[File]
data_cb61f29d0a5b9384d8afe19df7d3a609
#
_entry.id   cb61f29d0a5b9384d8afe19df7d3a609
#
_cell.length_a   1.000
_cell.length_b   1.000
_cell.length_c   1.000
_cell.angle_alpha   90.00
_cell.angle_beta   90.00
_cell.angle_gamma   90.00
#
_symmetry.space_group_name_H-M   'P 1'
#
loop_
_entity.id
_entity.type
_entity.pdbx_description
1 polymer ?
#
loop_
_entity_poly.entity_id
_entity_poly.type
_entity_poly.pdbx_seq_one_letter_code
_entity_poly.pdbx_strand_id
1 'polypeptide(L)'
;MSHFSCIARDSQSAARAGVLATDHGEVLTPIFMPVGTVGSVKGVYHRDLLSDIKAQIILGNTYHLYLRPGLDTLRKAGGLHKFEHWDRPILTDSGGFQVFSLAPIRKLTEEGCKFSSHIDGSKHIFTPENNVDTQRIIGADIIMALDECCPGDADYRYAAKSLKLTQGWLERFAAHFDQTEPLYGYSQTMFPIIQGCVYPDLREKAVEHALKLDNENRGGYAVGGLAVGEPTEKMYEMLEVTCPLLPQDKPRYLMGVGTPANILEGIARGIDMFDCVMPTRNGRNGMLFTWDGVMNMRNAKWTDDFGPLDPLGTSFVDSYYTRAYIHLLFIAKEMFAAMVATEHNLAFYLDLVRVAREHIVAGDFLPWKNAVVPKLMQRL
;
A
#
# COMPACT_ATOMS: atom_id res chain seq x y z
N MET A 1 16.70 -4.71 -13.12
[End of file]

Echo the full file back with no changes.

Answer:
data_cb61f29d0a5b9384d8afe19df7d3a609
#
_entry.id   cb61f29d0a5b9384d8afe19df7d3a609
#
_cell.length_a   1.000
_cell.length_b   1.000
_cell.length_c   1.000
_cell.angle_alpha   90.00
_cell.angle_beta   90.00
_cell.angle_gamma   90.00
#
_symmetry.space_group_name_H-M   'P 1'
#
loop_
_entity.id
_entity.type
_entity.pdbx_description
1 polymer ?
#
loop_
_entity_poly.entity_id
_entity_poly.type
_entity_poly.pdbx_seq_one_letter_code
_entity_poly.pdbx_strand_id
1 'polypeptide(L)'
;MSHFSCIARDSQSAARAGVLATDHGEVLTPIFMPVGTVGSVKGVYHRDLLSDIKAQIILGNTYHLYLRPGLDTLRKAGGLHKFEHWDRPILTDSGGFQVFSLAPIRKLTEEGCKFSSHIDGSKHIFTPENNVDTQRIIGADIIMALDECCPGDADYRYAAKSLKLTQGWLERFAAHFDQTEPLYGYSQTMFPIIQGCVYPDLREKAVEHALKLDNENRGGYAVGGLAVGEPTEKMYEMLEVTCPLLPQDKPRYLMGVGTPANILEGIARGIDMFDCVMPTRNGRNGMLFTWDGVMNMRNAKWTDDFGPLDPLGTSFVDSYYTRAYIHLLFIAKEMFAAMVATEHNLAFYLDLVRVAREHIVAGDFLPWKNAVVPKLMQRL
;
A
#
# COMPACT_ATOMS: atom_id res chain seq x y z
N MET A 1 16.70 -4.71 -13.12